- Jeremy SheppardParticipant@jeremydsrdataJoin Date: 2015Post Count: 0
Data suggests that the longer the time-frame, the more likely 2 suburbs will end up with the same long-term growth rate even if they are in different cities. The following chart shows that the majority of 1-year capital growth has been between 0% and 5%.
This chart was derived from an examination of over 40 years of growth history for suburbs across Australia. There were a lot of 1-year periods in the last 4 decades. There were thousands of cases of double-digit growth over a single year.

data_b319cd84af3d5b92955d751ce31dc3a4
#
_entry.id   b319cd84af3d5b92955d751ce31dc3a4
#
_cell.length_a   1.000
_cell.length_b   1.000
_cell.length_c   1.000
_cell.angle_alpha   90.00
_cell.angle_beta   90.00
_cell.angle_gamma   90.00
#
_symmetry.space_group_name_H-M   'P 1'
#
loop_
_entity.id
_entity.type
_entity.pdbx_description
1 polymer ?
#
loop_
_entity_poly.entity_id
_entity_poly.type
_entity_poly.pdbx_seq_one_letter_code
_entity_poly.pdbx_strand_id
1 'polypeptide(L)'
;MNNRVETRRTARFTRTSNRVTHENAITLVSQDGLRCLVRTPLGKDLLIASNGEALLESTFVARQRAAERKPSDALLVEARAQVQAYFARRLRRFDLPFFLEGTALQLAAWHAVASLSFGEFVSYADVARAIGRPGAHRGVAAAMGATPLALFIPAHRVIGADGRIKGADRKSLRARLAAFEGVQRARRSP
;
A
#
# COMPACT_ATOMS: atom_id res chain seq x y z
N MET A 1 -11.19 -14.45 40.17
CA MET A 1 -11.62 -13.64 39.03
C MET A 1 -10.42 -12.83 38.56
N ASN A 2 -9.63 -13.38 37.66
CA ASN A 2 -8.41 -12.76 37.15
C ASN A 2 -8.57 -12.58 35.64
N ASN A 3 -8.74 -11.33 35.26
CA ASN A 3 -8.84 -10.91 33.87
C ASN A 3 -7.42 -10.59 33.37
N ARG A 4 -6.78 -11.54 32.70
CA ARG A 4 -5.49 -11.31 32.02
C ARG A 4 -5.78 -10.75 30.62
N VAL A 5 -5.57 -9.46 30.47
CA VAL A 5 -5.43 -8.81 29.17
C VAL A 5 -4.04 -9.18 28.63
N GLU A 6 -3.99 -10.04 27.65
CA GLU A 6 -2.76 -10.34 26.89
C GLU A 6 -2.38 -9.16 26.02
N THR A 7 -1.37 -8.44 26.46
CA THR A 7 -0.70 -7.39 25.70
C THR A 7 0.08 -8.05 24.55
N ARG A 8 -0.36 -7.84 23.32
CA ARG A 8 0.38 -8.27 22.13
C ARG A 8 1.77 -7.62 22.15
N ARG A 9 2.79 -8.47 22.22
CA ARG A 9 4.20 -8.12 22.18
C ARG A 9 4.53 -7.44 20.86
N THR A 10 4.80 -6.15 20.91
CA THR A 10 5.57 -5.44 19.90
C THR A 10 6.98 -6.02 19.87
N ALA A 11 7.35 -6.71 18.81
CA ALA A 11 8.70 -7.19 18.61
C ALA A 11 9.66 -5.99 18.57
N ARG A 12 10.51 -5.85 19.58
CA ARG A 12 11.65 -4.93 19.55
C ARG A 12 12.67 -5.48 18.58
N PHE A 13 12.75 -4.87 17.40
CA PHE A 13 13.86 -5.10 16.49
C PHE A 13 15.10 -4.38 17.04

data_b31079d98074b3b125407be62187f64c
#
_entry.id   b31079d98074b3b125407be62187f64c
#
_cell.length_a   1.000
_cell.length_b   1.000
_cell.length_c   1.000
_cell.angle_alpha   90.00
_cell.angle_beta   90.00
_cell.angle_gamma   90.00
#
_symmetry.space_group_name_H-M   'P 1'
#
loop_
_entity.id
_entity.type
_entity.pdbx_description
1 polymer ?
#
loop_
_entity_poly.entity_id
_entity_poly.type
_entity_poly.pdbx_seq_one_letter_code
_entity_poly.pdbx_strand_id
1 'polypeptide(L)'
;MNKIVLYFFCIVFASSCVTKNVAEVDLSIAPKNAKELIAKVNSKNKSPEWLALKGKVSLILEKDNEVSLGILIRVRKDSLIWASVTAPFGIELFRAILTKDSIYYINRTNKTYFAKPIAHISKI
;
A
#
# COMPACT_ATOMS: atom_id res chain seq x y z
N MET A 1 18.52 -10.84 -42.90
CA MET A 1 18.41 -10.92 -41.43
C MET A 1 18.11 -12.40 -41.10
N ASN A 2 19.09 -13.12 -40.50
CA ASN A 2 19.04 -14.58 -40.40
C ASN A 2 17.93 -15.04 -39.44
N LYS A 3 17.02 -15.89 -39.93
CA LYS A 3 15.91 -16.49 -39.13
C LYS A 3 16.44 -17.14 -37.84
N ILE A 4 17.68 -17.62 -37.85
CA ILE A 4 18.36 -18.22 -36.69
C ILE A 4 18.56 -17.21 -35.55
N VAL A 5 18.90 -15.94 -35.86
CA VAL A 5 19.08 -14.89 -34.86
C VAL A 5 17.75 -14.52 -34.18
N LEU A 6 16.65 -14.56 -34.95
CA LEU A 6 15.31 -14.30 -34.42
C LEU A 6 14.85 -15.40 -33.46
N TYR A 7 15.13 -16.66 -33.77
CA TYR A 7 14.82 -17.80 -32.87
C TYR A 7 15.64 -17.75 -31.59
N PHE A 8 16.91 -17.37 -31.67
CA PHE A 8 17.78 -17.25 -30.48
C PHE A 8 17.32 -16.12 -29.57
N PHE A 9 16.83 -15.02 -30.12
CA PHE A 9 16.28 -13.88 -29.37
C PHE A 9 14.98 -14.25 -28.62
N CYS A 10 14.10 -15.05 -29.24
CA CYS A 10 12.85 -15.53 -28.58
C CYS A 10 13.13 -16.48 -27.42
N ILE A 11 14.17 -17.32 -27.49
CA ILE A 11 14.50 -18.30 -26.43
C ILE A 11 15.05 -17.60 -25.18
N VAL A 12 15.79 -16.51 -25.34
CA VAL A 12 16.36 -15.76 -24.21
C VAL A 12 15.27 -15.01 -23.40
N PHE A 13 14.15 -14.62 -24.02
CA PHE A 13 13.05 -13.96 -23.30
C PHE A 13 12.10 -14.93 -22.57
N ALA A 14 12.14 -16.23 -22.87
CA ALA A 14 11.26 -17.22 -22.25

Here’s the 16-year spread…
It’s pretty boring over 32 years, just a single bar.
There’s a tendency for all suburbs to grow at roughly the same rate over the long-term. The reason for this is called the Ripple Effect. When prices get too high, buyers look for the next best alternative.
Imagine apples were 1c each a hundred years ago and oranges were 2c each. Now imagine apples grew at 4% per annum while oranges grew at 8%. Today a single apple would cost 50c while a single orange would cost $44.
The higher price for oranges subdues demand for them. Apples are considered the cheaper alternative and that increases demand for them. Growth of apples accelerates while growth of oranges decelerates until balance is restored.
Trying to find a high growth outperformer is going against basic human behaviour.